Seven Canadian writers chosen for A-frame residency in first two years
January 21, 2014For immediate release
AMELIASBURGH, Ont. – Seven Canadian writers have been chosen for the first working retreats at the Al Purdy A-frame house in Prince Edward County. They were chosen from dozens of submissions.
The seven are Katherine Leyton, Sue Sinclair, Nick Thran, Kath MacLean, Laurie Graham, Rob Taylor and Helen Guri.
“I’m so excited about the projects,” said Jean Baird, president of the Al Purdy A-frame Association. “The first writer-in-residence will be in the house by July.”
The A-frame house was built on Roblin Lake in 1957 by the late Al Purdy, one of Canada’s greatest poets, and his wife, Eurithe. Thanks to the generosity of Eurithe Purdy and donors from across Canada, the A-frame was acquired in 2012 by the Al Purdy A-frame Association, a national non-profit organization with a mandate to promote Canadian literature and to preserve the home as a retreat for future generations of Canadian writers.
The A-frame, a cottage beside Roblin Lake, was the centre of Purdy’s writing universe and a crossroads on Canada’s literary map. In their 43 years there, the Purdys hosted a who’s who of Canadian authors: Margaret Laurence, Milton Acorn, H.R. Percy, Michael Ondaatje and hundreds of others.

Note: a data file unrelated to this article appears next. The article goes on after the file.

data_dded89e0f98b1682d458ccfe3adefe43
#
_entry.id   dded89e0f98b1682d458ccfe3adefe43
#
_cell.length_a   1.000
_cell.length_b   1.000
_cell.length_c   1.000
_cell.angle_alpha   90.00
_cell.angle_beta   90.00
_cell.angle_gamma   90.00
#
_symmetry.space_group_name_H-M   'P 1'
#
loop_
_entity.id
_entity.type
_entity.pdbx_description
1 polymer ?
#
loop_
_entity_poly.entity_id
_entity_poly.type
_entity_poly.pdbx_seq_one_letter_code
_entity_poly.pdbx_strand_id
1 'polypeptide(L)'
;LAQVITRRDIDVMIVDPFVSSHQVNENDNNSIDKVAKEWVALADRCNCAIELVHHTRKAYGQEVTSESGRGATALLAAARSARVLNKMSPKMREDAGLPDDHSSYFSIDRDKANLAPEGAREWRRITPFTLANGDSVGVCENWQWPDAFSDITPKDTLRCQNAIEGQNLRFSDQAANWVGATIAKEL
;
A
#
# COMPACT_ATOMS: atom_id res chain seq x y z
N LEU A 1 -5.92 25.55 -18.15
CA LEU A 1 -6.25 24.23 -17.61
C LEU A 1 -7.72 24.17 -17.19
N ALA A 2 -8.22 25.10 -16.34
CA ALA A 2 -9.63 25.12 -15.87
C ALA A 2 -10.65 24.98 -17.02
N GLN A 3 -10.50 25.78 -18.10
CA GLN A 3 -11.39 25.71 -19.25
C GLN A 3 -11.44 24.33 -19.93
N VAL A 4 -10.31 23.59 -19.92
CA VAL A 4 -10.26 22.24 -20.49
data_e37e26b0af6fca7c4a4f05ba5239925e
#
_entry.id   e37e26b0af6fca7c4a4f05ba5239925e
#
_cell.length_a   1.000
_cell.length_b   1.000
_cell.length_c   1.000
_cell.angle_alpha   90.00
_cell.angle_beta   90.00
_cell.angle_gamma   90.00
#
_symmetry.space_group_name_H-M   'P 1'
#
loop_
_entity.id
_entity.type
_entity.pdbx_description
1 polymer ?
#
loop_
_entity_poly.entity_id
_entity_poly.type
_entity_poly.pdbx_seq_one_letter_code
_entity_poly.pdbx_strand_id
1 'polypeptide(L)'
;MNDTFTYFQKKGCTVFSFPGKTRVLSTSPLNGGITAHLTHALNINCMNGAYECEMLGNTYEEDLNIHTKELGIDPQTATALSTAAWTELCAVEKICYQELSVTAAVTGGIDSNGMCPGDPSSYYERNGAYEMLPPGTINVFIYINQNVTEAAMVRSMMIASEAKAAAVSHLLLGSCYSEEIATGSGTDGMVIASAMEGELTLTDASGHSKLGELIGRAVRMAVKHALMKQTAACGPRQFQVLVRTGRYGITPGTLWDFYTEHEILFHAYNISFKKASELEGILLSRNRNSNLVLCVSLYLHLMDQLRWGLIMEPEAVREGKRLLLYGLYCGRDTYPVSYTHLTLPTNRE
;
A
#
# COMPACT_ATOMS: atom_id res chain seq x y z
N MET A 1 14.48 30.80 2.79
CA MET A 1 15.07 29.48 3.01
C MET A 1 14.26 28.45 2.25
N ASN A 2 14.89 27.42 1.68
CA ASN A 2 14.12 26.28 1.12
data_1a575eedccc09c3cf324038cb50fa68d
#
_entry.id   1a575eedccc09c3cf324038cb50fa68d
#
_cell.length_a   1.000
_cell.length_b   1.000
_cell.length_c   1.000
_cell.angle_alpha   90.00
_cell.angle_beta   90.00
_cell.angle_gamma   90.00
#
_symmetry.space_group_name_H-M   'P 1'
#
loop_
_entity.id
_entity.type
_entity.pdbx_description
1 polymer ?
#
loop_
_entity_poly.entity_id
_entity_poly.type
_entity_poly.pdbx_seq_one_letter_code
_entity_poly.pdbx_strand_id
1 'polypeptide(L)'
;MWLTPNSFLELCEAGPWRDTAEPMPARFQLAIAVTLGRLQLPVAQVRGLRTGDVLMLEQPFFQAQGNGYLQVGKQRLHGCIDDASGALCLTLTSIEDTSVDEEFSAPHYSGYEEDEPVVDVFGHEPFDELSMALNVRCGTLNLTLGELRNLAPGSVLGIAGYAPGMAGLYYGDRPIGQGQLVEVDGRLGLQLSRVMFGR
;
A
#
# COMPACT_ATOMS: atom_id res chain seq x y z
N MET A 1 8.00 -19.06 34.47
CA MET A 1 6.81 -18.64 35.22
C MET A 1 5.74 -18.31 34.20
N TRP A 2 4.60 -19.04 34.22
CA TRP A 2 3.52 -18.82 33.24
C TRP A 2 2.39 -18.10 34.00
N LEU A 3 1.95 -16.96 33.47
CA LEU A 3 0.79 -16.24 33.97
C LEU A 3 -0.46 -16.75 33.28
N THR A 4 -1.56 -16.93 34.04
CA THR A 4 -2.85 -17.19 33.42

The Al Purdy A-frame Association gratefully acknowledges the generosity of all donors to the project. They are crucial to the success of this effort.
Special thanks are extended to major donors ($5,000 to $40,000): The Glasswaters Foundation, The Good Foundation, Avie Bennett, The Metcalf Foundation, George Galt, The Chawkers Foundation, Michael Audain, Jeff Mooney and Suzanne Bolton, Leonard Cohen, Rosemary Tannock, Tom and Helen Galt, The Griffin Foundation, Harbour Publishing, and Yosef Wosk.
For a full list of donors, go to www.alpurdy.ca.
Fundraising efforts continue and are critical to the success of the writer-in-residence program. Online donations are being accepted through PayPal at alpurdy.ca, or cheques may be sent to The Al Purdy A-frame Association, 4403 West 11th Ave., Vancouver, B.C. V6R 2M2.
For further information:Steven Heighton: 613-546-9677Jean Baird: firstname.lastname@example.org
Biographies of the writers-in-residence are found below.
The Al Purdy A-frame Writers-in-Residence, 2014-2015
Katherine Leyton lives in Toronto. Her work has been published in various reviews and newspapers, including The Edinburgh Review, The Malahat Review and The Globe and Mail. She is the founder of HowPedestrian.ca, a video poetry blog. In addition to working on her own writing at the A-frame, Katherine plans to travel in the region and through her blog promote the poetry of Al Purdy and other local poets.
Sue Sinclair is a highly acclaimed poet and novelist living in Montreal. Among her published works are four books of poetry and three novels. Sue is completing a PhD in philosophy, and at the A-frame will work on a series of poems investigating theories of beauty, including its relationship with human technology.